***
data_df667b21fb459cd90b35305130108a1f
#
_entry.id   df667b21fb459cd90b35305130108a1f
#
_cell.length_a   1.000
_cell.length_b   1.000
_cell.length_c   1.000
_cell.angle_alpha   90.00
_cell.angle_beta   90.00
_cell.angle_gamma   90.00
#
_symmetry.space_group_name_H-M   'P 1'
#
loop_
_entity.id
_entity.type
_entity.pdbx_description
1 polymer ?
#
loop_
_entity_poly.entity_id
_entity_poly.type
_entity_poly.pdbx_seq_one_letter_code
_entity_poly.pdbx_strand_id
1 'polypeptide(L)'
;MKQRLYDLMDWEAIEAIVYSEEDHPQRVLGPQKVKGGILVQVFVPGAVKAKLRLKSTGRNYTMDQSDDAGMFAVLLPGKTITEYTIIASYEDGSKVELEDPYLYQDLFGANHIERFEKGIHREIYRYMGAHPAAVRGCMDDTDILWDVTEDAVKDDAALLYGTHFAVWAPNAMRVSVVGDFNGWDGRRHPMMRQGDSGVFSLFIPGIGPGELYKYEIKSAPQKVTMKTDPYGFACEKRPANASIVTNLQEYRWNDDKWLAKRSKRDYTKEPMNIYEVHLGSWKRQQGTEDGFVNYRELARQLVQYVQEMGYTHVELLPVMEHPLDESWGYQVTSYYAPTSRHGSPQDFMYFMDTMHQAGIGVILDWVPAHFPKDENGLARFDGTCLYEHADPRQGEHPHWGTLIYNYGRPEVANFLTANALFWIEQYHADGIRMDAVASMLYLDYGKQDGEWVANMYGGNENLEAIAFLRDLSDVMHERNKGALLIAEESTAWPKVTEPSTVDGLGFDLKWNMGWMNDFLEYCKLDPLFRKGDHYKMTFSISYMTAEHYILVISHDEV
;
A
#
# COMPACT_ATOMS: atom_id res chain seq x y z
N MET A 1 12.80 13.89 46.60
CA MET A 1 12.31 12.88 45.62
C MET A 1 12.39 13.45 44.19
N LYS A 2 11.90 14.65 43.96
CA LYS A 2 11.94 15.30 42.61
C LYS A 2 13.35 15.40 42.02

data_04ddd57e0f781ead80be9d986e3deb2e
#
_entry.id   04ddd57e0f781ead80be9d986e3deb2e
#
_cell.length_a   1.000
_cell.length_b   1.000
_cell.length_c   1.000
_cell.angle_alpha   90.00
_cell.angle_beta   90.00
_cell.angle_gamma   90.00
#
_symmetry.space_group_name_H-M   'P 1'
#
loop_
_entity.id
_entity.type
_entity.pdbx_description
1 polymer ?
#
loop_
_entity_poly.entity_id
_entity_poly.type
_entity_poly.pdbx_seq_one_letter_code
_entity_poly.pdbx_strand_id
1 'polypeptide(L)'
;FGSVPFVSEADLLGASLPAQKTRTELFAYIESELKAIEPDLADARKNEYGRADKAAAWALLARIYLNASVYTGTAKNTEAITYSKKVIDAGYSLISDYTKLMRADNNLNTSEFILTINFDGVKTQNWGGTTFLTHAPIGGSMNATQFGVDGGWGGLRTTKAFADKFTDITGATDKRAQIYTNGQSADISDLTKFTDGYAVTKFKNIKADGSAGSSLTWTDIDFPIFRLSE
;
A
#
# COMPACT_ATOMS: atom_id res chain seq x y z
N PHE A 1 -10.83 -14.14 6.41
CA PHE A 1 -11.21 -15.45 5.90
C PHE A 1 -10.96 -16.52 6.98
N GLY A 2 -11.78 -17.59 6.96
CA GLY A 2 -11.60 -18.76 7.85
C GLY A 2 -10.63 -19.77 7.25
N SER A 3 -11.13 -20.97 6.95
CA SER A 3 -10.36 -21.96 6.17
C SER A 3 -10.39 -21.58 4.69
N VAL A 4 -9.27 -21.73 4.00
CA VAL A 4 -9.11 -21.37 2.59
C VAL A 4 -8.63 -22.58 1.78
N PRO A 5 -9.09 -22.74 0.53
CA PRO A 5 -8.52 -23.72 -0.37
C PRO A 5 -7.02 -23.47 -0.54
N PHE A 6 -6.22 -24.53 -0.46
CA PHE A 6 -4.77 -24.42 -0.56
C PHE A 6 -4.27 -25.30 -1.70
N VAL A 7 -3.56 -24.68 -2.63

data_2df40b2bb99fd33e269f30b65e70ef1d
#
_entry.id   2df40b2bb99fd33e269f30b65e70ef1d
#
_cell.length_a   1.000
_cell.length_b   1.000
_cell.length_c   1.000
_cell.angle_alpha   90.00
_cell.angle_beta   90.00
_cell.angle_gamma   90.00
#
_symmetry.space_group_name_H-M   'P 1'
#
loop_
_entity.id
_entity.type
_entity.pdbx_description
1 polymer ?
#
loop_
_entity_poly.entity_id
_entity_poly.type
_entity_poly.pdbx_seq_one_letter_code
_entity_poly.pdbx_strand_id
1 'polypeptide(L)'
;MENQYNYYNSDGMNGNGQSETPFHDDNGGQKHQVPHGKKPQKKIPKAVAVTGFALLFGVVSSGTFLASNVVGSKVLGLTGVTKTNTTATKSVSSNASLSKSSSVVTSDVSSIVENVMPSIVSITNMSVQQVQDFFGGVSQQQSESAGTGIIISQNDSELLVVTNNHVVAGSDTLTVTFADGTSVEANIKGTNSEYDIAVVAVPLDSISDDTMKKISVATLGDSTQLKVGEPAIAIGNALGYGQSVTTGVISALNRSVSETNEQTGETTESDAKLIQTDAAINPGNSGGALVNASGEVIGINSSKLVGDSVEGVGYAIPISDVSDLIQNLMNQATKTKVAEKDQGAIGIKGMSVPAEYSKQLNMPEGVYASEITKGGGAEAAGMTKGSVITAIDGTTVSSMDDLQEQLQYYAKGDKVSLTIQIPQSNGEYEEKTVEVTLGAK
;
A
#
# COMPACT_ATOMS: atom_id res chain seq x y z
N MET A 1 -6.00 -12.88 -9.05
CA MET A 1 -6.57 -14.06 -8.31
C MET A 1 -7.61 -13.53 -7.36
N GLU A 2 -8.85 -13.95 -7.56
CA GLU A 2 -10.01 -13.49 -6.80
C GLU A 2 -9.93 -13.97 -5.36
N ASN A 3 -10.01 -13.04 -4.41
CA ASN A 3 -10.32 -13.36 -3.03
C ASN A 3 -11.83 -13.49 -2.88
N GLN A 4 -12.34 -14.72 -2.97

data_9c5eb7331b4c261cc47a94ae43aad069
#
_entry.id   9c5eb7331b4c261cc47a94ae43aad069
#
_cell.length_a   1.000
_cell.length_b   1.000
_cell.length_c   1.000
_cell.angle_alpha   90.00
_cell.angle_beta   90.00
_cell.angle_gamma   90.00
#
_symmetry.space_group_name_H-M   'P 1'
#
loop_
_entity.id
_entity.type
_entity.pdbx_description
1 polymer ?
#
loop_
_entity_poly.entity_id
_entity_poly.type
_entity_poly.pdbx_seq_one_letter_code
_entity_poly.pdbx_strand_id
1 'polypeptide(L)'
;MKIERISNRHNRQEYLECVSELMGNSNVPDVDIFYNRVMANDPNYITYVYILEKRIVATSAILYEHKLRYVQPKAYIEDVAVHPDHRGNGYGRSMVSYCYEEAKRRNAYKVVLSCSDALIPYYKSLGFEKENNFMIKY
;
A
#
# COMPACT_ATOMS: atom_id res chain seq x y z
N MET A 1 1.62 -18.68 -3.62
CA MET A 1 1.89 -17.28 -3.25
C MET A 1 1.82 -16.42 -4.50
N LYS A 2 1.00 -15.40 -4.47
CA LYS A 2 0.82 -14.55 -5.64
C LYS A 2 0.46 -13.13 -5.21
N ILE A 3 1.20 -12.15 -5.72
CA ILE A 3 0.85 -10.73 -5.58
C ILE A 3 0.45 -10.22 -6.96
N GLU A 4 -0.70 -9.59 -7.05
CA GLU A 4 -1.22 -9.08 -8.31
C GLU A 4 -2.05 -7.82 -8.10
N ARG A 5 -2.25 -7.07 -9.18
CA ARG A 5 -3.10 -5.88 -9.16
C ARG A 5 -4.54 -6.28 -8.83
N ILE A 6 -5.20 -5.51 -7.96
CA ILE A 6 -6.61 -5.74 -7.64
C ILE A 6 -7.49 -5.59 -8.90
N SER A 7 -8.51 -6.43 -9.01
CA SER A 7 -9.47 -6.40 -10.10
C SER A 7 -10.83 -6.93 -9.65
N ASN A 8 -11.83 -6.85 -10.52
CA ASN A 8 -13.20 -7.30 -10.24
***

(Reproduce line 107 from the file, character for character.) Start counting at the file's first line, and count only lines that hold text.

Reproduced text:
_entity_poly.type